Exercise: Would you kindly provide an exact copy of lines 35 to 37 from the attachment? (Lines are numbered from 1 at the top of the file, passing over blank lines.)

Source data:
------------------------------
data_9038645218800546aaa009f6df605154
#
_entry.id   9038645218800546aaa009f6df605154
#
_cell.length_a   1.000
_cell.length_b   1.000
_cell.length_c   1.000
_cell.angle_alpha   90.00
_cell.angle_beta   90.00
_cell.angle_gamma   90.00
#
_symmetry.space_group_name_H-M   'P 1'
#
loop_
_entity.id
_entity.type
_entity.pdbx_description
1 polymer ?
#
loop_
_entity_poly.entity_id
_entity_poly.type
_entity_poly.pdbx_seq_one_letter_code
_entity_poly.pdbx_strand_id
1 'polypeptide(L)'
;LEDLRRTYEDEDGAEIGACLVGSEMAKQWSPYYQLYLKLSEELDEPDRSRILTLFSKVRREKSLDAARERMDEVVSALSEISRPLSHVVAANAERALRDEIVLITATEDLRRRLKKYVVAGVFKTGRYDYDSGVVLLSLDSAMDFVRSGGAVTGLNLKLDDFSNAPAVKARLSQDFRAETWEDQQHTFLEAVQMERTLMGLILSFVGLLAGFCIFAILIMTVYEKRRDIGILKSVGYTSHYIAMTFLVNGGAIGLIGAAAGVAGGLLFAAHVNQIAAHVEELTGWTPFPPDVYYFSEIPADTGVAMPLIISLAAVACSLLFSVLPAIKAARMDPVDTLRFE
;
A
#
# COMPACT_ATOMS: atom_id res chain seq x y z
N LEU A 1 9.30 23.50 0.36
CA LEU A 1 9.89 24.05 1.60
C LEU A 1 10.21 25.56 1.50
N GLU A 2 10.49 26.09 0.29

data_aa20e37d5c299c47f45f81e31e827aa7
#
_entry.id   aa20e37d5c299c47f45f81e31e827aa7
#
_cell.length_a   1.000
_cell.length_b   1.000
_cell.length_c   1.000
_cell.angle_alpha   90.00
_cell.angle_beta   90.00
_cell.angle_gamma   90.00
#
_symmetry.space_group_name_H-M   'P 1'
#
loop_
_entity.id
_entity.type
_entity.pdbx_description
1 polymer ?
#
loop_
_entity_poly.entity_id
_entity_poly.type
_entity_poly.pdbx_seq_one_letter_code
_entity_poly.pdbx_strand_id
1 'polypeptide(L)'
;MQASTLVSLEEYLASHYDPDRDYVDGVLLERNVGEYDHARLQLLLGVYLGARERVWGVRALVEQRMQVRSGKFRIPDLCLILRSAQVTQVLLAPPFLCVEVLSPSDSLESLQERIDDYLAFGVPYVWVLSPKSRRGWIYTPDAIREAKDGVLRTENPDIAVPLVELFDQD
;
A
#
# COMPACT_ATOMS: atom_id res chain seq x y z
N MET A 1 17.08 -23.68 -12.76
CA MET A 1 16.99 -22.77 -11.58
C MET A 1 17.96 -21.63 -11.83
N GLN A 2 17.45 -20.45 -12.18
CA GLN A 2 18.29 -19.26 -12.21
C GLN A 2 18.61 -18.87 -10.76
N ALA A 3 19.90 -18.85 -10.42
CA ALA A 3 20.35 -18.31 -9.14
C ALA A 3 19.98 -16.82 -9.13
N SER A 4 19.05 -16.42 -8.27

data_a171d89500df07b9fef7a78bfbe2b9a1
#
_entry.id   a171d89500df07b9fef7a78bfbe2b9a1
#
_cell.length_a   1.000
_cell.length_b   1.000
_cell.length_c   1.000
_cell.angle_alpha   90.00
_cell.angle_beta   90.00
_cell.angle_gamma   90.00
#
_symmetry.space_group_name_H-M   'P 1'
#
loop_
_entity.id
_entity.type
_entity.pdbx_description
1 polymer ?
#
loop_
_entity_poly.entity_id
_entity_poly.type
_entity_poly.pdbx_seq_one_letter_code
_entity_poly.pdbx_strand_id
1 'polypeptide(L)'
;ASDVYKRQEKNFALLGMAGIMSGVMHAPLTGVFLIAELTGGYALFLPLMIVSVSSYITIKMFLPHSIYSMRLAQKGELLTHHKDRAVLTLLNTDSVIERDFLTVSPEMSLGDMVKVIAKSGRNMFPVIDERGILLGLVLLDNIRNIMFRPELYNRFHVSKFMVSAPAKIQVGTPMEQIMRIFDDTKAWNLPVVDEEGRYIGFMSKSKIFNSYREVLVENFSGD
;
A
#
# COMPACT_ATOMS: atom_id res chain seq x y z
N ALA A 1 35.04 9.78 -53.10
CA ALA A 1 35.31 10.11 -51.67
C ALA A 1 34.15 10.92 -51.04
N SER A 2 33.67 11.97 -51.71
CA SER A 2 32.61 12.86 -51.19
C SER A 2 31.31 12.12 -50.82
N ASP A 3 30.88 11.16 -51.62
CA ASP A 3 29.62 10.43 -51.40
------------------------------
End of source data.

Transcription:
data_aa20e37d5c299c47f45f81e31e827aa7
#
_entry.id   aa20e37d5c299c47f45f81e31e827aa7